Filed under: News & Current Events, Pseuds Corner, The War On Stupid
To say that Oliver Kamm is an acquired taste is rather akin to noting that one can develop a tolerance for arsenic, over time, if one sticks to relatively small doses. which perhaps explains his recent posting of this remarkably spiteful exercise is intellectual snobbery.
I greatly desire a full integration of black and Asian British into all fields of national life. It is a pity that on the evidence of this article there is one black British man too many in the field of arts administration, namely Mr Albert, who should immediately be relieved of his responsibilities on the grounds that he has no idea what the arts are for. His incomprehension is merely compounded by this truism:
Albert’s ‘crime against art’ is to be found in this entirely innocuous article in the Observer in which he notes that a fair number of paintings in the National Gallery’s collection contain or allude to a little regarded ‘history’ of Britain’s interaction with Africa and Africans. Admittedly, I’m not the biggest fan of the ‘let’s reinterpret everything in terms of racism/slavery, etc.’ school of ‘racial’ politics but reading Albert’s article, he does make a fair point in noting that one can indeed look for (and find) that ‘behind many of the portraits of white folk in their finery lurks the ghostly presence of an invisible black population’.
It’s one perspective on the gallery’s collection, and a fairly valid one at that, and if it pointing it out does result in a few more Black vistors to the gallery then that’s all to the good - even if they don’t quite get what Albert is driving at, they can still enjoy the painting on display.
It’s not that often, therefore, that I find myself agreeing with the Drink-Soaked Trots, but on this occasion Neil’s description of Kamm’s comments as the most scabby, nasty piece of blogging I have ever read seems about right to as well, not least as Kamm hardly covers himself in intellectual glory is eulogising the work of an obscure German playwright:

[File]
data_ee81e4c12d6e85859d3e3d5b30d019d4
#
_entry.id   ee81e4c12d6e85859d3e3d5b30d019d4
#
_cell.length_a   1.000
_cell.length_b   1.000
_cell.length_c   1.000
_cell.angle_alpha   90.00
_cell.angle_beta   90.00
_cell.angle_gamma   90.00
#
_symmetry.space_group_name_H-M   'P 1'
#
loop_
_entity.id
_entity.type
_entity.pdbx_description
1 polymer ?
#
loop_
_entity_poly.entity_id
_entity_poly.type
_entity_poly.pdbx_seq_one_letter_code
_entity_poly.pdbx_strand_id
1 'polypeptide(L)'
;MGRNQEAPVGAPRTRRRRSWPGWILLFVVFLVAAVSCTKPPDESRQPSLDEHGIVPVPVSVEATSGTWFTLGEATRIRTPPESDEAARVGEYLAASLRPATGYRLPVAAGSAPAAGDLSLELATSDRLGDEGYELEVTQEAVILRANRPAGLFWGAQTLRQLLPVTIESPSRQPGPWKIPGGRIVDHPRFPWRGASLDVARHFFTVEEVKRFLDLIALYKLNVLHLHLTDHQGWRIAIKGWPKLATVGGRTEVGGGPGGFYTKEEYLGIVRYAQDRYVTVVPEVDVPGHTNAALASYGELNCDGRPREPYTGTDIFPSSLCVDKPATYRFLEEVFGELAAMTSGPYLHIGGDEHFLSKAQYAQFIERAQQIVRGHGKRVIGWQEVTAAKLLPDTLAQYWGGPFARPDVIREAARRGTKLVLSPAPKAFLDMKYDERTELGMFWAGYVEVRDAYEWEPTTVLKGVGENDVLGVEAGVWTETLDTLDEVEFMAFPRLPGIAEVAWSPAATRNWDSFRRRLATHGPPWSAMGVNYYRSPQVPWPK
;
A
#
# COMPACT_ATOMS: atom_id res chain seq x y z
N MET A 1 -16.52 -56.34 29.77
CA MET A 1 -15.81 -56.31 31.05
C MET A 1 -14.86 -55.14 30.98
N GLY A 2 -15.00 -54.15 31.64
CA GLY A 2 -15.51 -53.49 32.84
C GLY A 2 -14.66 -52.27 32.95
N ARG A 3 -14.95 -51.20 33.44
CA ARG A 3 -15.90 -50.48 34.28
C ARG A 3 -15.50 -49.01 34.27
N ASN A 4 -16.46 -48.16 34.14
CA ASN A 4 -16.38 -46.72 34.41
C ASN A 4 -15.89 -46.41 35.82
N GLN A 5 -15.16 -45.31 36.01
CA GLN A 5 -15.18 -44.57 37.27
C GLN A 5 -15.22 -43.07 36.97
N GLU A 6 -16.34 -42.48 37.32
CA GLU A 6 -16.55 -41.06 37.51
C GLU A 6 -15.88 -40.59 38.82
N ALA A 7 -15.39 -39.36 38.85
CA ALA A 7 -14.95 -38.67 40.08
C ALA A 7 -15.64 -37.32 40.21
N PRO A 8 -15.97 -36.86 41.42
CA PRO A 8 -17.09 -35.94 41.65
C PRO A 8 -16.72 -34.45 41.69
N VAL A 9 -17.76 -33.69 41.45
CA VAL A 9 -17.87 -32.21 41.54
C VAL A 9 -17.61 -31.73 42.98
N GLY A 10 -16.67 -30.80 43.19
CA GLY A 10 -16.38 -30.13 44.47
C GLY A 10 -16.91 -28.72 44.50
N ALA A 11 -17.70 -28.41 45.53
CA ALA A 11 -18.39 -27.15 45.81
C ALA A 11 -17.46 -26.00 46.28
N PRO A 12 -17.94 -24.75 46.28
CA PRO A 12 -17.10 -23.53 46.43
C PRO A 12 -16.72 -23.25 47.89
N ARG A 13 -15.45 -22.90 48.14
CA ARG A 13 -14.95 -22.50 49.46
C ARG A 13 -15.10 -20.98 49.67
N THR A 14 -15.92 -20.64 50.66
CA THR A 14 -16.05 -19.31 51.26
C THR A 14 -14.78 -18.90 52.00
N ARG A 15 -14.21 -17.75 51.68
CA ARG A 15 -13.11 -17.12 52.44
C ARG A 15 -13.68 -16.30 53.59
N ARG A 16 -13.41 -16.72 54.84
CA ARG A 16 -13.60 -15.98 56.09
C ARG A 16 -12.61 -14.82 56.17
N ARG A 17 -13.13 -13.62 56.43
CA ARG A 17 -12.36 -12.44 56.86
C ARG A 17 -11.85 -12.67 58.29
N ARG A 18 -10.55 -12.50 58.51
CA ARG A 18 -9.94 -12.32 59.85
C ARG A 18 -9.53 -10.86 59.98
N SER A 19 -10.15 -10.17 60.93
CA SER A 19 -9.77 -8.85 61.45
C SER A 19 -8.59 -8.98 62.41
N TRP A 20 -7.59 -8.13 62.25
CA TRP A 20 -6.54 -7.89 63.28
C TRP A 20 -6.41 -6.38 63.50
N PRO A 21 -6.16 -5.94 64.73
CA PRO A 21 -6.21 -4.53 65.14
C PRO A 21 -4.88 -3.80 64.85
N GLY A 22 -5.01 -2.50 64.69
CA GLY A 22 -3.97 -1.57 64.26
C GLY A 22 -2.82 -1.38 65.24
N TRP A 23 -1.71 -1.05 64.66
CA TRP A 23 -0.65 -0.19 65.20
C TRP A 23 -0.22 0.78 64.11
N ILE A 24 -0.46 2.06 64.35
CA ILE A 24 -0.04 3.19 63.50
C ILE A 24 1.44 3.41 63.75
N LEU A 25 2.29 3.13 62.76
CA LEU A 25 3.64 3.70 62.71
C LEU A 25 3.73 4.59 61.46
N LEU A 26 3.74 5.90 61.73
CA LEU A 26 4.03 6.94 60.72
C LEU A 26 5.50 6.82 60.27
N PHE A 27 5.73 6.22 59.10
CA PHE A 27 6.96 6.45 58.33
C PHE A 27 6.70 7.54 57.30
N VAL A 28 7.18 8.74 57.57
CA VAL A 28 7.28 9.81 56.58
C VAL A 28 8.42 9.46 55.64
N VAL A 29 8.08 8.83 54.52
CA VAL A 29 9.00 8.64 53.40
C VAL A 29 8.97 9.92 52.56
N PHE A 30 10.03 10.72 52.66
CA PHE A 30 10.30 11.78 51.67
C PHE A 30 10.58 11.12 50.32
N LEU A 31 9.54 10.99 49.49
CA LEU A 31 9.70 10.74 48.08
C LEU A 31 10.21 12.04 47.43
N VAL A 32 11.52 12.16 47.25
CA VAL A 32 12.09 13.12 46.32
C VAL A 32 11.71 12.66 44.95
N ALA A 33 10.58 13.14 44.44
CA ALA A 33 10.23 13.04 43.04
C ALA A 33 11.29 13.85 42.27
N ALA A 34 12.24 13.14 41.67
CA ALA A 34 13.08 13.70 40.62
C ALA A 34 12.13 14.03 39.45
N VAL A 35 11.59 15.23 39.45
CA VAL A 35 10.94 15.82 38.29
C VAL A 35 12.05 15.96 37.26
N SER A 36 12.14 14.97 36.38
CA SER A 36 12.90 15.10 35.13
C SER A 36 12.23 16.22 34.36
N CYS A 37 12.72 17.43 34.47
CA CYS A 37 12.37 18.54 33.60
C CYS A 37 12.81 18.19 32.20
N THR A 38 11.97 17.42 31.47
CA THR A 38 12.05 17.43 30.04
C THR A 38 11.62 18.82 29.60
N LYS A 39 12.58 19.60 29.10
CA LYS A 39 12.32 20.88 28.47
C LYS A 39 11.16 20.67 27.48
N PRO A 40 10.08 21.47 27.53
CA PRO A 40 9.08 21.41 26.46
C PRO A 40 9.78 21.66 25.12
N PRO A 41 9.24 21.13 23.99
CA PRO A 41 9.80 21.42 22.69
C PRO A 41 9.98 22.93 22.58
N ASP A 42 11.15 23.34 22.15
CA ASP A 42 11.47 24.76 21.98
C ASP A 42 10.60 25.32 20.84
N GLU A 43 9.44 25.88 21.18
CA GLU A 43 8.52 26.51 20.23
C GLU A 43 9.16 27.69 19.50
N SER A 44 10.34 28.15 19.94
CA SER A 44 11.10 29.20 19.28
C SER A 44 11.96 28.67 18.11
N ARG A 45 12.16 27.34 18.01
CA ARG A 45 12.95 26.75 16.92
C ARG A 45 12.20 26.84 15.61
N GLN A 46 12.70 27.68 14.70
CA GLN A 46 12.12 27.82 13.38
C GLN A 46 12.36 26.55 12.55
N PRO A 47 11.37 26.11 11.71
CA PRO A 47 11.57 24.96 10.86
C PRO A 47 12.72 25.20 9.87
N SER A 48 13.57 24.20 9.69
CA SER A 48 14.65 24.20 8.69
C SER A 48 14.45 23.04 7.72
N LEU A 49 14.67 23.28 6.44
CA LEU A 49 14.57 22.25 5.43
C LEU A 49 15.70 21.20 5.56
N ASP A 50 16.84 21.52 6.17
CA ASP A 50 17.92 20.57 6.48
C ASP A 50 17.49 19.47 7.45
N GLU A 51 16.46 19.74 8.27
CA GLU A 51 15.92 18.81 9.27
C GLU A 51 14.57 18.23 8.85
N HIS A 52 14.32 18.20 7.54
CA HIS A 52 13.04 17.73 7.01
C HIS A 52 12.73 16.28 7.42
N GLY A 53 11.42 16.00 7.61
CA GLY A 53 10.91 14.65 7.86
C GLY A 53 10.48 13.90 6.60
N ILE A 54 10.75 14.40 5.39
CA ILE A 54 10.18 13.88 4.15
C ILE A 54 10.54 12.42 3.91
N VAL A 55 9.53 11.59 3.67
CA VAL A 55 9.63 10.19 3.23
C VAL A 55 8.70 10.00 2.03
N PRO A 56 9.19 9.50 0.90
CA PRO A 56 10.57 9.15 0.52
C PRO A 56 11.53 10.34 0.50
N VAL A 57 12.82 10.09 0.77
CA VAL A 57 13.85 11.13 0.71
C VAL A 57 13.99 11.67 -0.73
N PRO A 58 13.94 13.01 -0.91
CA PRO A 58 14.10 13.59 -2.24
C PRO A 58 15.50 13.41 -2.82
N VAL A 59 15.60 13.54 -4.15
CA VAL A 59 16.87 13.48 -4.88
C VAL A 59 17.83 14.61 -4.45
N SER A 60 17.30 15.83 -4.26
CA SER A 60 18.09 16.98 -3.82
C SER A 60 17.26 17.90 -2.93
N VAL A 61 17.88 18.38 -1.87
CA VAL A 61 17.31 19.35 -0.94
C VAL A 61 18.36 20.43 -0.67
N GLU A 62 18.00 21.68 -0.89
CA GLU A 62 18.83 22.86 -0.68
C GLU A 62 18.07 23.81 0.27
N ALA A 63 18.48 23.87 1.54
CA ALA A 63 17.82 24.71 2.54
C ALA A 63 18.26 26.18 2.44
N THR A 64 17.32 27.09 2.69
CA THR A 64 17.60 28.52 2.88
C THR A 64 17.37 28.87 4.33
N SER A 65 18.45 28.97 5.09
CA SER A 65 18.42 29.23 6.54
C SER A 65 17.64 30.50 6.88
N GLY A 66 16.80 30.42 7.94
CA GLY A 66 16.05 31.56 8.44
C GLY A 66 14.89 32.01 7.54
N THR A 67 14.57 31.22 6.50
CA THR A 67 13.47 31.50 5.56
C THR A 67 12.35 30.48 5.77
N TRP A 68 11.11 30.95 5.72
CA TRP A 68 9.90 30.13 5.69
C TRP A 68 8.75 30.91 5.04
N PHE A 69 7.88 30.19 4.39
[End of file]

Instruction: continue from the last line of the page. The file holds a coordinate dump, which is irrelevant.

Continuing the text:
Race and racism are important themes in human history, and some great artists and writers have illuminated them. (All my readers will know Othello. Many may not know a magnificent play by the writer of the German Enlightenment Gotthold Ephraim Lessing called Nathan der Weise, or Nathan the Wise. It is, in European literature, one of the great attacks on racism.)
Yes, it’s hello and welcome to Pseud’s Corner with your genial host, this week, Oliver Kamm.
Just one point, to make about Oliver’s citation. Lessing’s play, was written (if I remember correctly) during the late 1770’s - yes, I have read it, but have never felt any great need to boast about it - which is around 90 years before the development of the concept of racism in any modern or meaningful sense of the term…
…which explains why the play’s central theme is not racism in the conventional sense, but religion and religious tolerance.
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